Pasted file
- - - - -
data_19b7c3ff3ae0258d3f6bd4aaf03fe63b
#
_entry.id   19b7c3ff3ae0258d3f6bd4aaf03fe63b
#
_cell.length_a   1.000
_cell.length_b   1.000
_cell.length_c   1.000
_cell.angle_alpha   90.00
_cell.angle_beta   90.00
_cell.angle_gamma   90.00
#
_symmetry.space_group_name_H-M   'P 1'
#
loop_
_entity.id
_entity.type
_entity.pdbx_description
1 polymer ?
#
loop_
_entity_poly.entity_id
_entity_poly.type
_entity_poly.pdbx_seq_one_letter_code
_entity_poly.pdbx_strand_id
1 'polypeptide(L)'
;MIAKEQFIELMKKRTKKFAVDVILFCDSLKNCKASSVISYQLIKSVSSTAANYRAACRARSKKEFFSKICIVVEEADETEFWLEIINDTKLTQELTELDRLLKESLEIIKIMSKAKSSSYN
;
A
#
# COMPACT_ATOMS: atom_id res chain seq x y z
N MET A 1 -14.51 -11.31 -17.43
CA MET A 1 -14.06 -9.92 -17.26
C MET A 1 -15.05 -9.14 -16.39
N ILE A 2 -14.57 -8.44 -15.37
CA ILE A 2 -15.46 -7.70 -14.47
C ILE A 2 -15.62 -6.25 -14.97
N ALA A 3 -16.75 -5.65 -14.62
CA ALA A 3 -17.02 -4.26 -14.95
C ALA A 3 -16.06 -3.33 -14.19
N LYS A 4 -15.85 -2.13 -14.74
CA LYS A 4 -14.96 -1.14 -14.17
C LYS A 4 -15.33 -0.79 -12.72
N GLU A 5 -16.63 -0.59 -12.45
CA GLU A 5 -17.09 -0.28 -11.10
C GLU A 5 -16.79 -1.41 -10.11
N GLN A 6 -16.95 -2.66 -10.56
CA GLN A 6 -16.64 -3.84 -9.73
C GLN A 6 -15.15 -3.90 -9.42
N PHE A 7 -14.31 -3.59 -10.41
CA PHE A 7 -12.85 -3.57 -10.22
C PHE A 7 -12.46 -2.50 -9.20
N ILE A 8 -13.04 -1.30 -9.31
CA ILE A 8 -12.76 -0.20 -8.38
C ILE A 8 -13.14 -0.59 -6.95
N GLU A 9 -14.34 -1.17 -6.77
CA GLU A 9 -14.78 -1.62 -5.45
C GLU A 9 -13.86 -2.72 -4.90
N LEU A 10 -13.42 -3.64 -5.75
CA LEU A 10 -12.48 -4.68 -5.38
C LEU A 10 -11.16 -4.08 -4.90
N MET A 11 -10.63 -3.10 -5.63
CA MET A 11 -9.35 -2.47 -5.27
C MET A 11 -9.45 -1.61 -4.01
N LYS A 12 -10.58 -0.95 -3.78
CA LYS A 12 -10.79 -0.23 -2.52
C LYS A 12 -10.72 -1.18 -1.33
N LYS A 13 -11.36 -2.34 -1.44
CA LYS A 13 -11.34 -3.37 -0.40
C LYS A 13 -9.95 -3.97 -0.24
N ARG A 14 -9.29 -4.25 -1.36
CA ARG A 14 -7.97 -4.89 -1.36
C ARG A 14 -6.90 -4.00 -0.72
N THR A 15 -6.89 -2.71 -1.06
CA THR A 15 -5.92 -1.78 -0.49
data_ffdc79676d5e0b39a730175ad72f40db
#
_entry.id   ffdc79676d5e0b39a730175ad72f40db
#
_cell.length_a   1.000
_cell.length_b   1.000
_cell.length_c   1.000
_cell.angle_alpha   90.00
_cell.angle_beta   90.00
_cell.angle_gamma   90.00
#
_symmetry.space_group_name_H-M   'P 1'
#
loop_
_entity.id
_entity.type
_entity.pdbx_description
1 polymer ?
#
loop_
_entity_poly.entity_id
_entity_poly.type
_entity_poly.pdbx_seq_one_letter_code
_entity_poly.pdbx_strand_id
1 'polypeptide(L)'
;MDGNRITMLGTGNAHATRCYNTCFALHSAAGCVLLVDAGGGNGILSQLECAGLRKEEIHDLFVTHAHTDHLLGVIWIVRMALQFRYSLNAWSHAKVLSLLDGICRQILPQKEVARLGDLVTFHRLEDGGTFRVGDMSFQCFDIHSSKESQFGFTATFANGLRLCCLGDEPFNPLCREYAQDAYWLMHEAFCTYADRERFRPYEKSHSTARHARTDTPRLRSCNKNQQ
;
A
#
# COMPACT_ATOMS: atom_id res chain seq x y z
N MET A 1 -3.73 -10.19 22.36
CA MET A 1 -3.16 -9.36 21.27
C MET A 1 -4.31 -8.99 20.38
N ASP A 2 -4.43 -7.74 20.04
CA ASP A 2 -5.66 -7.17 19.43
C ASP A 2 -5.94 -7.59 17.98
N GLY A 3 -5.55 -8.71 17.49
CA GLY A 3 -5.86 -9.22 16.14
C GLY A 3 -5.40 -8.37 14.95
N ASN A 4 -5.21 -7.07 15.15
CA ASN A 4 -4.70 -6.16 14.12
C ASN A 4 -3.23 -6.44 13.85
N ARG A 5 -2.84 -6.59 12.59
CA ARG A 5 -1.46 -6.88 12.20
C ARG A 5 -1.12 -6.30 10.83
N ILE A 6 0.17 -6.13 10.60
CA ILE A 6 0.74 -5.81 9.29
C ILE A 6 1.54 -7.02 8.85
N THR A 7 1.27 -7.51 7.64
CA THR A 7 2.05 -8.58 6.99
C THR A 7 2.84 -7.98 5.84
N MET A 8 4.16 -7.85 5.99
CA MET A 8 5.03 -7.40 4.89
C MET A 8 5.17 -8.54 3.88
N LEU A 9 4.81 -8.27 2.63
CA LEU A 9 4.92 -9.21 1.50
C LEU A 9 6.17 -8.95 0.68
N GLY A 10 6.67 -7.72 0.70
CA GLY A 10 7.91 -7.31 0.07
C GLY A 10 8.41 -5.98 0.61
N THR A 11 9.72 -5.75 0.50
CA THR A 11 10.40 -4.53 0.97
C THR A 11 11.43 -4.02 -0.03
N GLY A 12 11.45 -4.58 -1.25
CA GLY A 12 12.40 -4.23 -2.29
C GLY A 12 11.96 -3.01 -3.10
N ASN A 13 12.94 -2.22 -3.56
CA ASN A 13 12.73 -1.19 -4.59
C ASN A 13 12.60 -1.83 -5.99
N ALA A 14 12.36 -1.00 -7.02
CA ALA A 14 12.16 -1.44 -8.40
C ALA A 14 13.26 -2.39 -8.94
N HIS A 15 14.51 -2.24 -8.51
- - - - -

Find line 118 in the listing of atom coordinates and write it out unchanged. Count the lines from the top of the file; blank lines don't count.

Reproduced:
CA ARG A 5 -1.46 -6.88 12.20